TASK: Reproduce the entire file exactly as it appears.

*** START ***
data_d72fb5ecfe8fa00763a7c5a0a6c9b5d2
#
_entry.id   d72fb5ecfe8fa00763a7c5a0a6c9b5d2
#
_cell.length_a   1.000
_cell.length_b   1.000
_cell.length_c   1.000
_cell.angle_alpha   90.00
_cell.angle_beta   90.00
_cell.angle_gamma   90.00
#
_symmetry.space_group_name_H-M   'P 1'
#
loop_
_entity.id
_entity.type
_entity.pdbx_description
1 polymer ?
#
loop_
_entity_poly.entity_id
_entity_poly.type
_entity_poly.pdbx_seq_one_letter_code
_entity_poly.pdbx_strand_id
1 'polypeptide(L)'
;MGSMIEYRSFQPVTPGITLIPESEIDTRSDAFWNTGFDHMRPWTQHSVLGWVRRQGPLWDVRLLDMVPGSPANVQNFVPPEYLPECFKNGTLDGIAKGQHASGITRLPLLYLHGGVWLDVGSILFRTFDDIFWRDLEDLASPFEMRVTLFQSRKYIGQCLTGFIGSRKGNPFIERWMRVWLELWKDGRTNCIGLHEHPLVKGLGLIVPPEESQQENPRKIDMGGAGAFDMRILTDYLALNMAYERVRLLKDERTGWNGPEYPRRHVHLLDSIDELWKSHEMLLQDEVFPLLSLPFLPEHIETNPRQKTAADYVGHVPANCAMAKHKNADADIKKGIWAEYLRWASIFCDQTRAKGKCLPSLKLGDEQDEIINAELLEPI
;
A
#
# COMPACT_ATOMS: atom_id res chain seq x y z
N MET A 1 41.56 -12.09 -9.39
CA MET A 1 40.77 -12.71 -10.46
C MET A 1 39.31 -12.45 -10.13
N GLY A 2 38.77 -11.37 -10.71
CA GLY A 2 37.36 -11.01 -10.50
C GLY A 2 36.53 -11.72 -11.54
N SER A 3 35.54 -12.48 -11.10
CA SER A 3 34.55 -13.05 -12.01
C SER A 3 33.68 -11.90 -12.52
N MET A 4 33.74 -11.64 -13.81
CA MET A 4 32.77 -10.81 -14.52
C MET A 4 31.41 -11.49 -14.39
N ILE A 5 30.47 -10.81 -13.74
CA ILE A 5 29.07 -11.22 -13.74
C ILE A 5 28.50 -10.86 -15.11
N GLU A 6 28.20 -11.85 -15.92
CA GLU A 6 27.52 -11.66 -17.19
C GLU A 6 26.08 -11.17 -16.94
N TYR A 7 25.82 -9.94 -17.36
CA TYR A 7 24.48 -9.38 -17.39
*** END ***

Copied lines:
data_d72fb5ecfe8fa00763a7c5a0a6c9b5d2
#
_entry.id   d72fb5ecfe8fa00763a7c5a0a6c9b5d2
#
_cell.length_a   1.000
_cell.length_b   1.000
_cell.length_c   1.000
_cell.angle_alpha   90.00
_cell.angle_beta   90.00
_cell.angle_gamma   90.00
#
_symmetry.space_group_name_H-M   'P 1'
#
loop_
_entity.id
_entity.type
_entity.pdbx_description
1 polymer ?
#
loop_
_entity_poly.entity_id
_entity_poly.type
_entity_poly.pdbx_seq_one_letter_code
_entity_poly.pdbx_strand_id
1 'polypeptide(L)'
;MGSMIEYRSFQPVTPGITLIPESEIDTRSDAFWNTGFDHMRPWTQHSVLGWVRRQGPLWDVRLLDMVPGSPANVQNFVPPEYLPECFKNGTLDGIAKGQHASGITRLPLLYLHGGVWLDVGSILFRTFDDIFWRDLEDLASPFEMRVTLFQSRKYIGQCLTGFIGSRKGNPFIERWMRVWLELWKDGRTNCIGLHEHPLVKGLGLIVPPEESQQENPRKIDMGGAGAFDMRILTDYLALNMAYERVRLLKDERTGWNGPEYPRRHVHLLDSIDELWKSHEMLLQDEVFPLLSLPFLPEHIETNPRQKTAADYVGHVPANCAMAKHKNADADIKKGIWAEYLRWASIFCDQTRAKGKCLPSLKLGDEQDEIINAELLEPI
;
A
#
# COMPACT_ATOMS: atom_id res chain seq x y z
N MET A 1 41.56 -12.09 -9.39
CA MET A 1 40.77 -12.71 -10.46
C MET A 1 39.31 -12.45 -10.13
N GLY A 2 38.77 -11.37 -10.71
CA GLY A 2 37.36 -11.01 -10.50
C GLY A 2 36.53 -11.72 -11.54
N SER A 3 35.54 -12.48 -11.10
CA SER A 3 34.55 -13.05 -12.01
C SER A 3 33.68 -11.90 -12.52
N MET A 4 33.74 -11.64 -13.81
CA MET A 4 32.77 -10.81 -14.52
C MET A 4 31.41 -11.49 -14.39
N ILE A 5 30.47 -10.81 -13.74
CA ILE A 5 29.07 -11.22 -13.74
C ILE A 5 28.50 -10.86 -15.11
N GLU A 6 28.20 -11.85 -15.92
CA GLU A 6 27.52 -11.66 -17.19
C GLU A 6 26.08 -11.17 -16.94
N TYR A 7 25.82 -9.94 -17.36
CA TYR A 7 24.48 -9.38 -17.39